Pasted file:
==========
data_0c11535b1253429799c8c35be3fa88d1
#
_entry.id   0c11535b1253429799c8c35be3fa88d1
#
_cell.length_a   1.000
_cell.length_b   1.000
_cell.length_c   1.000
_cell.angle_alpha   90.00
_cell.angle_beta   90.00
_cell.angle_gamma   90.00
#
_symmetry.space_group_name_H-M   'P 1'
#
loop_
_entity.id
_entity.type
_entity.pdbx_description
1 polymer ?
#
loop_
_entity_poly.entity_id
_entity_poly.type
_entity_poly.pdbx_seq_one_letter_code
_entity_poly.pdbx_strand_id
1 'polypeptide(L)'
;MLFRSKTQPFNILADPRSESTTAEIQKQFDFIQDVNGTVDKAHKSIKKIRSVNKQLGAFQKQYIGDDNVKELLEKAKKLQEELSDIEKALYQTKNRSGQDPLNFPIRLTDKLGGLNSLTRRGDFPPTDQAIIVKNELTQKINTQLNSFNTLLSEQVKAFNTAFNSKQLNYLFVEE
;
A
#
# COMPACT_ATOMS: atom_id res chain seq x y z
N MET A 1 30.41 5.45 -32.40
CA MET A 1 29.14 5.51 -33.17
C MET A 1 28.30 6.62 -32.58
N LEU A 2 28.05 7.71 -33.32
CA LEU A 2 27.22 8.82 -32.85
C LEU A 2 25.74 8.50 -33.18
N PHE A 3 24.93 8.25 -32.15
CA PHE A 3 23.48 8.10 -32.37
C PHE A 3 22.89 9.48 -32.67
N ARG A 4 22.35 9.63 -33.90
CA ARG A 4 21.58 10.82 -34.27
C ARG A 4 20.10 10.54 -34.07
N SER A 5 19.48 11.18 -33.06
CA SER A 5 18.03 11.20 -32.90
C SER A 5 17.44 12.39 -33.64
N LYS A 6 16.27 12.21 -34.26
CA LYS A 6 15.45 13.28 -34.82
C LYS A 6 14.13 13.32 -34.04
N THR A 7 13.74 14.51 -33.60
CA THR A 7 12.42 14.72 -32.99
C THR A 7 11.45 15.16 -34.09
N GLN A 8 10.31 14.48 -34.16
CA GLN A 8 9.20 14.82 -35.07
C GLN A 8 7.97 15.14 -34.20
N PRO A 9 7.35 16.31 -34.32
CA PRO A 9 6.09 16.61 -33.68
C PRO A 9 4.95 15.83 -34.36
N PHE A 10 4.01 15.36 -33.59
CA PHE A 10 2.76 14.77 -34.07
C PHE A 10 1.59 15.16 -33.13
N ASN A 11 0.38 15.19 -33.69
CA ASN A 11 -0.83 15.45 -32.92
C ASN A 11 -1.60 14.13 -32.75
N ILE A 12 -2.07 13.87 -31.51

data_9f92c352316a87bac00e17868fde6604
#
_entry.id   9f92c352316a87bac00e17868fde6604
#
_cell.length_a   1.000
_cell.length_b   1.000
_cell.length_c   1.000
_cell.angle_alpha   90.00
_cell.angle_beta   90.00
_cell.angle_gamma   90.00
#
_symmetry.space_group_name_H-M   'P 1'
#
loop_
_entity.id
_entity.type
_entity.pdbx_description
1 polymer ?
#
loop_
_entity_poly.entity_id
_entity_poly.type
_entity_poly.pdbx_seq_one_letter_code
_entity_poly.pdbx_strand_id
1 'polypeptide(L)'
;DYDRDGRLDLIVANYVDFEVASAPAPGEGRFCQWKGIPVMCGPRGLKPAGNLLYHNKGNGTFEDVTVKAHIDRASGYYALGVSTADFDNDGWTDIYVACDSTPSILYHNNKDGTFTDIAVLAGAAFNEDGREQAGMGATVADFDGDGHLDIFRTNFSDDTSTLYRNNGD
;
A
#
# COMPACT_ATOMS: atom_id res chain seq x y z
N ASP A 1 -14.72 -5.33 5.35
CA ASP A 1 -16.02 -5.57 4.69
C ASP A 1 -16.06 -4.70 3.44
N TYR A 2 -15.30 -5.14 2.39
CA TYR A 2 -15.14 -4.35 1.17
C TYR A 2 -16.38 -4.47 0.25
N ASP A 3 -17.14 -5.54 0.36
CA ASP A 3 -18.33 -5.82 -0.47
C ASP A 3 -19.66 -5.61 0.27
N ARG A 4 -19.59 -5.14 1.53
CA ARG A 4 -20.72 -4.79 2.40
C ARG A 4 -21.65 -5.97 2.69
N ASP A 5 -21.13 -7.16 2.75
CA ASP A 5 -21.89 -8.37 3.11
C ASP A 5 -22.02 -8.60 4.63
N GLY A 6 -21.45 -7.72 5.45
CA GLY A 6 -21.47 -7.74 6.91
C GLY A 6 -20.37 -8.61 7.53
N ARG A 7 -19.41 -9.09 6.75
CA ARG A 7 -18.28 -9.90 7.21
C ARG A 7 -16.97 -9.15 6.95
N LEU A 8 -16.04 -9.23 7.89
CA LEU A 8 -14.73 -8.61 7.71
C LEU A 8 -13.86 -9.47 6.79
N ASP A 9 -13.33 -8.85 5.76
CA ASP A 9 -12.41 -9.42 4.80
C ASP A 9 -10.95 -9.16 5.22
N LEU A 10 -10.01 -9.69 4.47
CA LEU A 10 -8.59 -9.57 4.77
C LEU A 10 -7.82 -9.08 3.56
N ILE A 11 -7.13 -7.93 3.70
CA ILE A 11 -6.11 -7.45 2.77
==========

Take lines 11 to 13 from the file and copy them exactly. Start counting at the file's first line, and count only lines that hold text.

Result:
#
_symmetry.space_group_name_H-M   'P 1'
#